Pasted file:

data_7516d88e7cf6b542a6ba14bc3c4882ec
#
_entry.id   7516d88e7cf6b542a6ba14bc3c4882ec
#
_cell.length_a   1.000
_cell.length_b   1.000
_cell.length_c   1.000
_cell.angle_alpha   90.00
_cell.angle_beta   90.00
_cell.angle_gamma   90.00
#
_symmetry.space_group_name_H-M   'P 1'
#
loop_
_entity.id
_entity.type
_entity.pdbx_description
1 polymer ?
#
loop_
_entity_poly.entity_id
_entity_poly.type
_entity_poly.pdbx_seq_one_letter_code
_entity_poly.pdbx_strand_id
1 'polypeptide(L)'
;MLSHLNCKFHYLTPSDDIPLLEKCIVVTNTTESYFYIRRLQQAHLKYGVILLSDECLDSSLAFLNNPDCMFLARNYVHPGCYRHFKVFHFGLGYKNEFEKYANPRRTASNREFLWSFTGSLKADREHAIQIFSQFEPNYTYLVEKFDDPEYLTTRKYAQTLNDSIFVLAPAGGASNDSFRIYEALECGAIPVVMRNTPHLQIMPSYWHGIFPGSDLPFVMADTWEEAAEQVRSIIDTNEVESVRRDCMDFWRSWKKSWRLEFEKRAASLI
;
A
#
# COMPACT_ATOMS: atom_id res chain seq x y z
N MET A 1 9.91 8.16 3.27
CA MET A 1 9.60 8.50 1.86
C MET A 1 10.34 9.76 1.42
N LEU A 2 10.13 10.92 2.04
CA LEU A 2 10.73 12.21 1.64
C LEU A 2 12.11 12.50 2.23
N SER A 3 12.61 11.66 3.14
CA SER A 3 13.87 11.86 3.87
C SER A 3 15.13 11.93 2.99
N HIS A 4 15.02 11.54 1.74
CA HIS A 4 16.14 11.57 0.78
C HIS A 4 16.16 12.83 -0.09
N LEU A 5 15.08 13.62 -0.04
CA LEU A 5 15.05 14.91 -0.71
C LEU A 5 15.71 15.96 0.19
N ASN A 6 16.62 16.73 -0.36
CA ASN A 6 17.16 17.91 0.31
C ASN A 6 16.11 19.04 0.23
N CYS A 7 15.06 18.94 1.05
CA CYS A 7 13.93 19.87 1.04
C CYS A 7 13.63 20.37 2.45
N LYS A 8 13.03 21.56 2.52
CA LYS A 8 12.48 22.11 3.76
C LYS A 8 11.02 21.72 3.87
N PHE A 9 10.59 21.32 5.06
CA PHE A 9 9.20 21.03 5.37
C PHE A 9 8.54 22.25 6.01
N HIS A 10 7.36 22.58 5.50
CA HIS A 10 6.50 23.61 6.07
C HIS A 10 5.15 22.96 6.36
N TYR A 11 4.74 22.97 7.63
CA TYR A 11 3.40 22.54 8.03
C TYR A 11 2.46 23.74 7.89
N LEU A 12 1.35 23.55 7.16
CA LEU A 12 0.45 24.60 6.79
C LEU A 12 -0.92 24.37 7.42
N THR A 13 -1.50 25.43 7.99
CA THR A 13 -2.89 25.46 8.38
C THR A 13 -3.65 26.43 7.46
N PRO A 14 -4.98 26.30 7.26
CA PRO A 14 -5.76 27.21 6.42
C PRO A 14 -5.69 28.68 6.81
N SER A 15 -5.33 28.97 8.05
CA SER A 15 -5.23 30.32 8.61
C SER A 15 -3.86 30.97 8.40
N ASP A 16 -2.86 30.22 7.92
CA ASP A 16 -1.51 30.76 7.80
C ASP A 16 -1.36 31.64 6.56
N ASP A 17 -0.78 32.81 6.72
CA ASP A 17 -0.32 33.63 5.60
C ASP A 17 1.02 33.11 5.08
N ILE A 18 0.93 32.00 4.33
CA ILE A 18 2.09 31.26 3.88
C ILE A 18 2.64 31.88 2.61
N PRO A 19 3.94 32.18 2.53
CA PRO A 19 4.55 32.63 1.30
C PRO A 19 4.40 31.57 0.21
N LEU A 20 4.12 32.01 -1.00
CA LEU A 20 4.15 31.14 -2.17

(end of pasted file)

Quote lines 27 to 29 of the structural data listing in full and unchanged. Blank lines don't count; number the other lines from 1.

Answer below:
;
A
#